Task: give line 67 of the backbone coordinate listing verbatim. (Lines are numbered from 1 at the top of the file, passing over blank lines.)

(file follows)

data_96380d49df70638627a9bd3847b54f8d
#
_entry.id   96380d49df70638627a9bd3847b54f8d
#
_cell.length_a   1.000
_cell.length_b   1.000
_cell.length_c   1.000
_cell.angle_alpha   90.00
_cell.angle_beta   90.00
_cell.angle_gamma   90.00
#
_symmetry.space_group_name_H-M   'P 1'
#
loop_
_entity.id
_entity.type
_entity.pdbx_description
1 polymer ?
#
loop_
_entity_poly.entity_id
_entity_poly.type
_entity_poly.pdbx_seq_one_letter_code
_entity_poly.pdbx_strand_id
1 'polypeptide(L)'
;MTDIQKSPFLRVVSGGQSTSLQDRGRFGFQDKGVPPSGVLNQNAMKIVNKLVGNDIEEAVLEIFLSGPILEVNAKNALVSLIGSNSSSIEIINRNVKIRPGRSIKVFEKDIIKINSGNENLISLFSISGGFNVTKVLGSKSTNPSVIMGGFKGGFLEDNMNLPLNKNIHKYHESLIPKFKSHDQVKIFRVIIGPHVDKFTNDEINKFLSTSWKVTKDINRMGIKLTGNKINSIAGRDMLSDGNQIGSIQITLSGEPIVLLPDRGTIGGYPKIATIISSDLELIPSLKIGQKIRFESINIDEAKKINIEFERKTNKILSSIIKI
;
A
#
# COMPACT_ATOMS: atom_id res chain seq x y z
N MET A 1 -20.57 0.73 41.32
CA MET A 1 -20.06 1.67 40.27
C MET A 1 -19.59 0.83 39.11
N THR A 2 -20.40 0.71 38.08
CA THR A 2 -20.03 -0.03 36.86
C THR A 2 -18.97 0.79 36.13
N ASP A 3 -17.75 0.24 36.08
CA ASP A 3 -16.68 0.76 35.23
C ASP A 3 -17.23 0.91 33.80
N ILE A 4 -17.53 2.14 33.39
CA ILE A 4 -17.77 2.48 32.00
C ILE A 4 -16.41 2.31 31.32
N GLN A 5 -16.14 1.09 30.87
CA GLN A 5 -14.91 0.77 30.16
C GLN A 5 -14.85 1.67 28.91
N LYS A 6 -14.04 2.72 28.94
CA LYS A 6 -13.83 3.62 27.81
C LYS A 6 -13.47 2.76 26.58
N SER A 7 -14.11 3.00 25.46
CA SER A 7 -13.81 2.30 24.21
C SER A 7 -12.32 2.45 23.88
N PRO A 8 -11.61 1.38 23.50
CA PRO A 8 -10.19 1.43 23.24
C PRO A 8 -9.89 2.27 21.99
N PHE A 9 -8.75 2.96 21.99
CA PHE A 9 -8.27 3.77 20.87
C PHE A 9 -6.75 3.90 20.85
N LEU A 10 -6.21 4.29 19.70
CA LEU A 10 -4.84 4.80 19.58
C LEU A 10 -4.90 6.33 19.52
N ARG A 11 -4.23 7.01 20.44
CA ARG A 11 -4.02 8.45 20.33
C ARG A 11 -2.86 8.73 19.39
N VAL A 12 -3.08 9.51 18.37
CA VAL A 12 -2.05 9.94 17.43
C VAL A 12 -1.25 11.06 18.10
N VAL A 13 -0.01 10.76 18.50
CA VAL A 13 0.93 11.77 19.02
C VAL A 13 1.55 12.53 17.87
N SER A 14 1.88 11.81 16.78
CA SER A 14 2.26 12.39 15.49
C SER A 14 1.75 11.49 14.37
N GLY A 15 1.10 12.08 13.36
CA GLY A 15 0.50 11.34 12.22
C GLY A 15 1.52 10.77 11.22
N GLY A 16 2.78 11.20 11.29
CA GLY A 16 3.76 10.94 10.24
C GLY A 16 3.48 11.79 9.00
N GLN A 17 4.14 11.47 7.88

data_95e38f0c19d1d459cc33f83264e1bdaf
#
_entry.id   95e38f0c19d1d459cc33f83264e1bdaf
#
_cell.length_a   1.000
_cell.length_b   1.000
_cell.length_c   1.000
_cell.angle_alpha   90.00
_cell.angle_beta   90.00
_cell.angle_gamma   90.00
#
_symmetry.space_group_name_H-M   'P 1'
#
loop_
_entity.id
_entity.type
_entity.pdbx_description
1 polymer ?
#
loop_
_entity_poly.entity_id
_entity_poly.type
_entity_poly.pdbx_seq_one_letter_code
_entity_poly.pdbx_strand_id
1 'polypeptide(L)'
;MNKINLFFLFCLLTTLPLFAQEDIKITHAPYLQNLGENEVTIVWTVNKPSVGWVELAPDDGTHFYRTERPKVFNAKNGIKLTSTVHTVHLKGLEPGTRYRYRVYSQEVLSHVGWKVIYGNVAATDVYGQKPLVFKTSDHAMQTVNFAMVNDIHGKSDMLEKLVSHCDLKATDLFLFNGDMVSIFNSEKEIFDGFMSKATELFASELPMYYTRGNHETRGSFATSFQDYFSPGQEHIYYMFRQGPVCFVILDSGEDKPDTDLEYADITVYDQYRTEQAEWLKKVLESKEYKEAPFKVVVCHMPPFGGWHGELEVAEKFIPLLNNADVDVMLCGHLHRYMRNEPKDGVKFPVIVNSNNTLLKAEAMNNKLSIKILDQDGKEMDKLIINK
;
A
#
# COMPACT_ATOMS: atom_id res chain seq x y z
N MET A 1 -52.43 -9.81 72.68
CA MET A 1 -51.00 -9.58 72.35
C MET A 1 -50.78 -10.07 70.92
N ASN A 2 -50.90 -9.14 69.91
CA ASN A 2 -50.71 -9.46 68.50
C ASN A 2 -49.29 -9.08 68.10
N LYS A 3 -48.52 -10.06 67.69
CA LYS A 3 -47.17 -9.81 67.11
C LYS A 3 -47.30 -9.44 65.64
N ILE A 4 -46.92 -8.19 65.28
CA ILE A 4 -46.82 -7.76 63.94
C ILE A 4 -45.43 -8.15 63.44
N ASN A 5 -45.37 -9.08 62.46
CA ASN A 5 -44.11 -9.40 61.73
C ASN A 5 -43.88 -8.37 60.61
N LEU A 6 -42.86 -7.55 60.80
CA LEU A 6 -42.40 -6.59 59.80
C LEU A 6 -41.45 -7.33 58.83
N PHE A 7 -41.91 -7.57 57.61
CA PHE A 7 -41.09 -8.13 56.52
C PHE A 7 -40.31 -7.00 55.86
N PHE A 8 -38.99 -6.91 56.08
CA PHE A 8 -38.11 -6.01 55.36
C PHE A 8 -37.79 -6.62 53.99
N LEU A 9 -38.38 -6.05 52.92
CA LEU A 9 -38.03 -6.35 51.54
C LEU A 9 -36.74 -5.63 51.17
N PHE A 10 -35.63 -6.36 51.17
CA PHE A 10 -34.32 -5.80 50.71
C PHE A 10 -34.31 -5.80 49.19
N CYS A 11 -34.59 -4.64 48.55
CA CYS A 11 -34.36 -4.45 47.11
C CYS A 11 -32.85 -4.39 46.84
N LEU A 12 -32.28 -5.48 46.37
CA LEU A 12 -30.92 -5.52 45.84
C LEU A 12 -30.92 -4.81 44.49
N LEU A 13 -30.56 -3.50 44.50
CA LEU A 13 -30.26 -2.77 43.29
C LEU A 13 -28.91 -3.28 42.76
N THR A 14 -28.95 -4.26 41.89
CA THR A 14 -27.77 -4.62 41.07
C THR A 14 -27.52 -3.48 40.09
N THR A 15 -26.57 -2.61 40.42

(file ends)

N VAL A 13 -0.01 10.76 18.50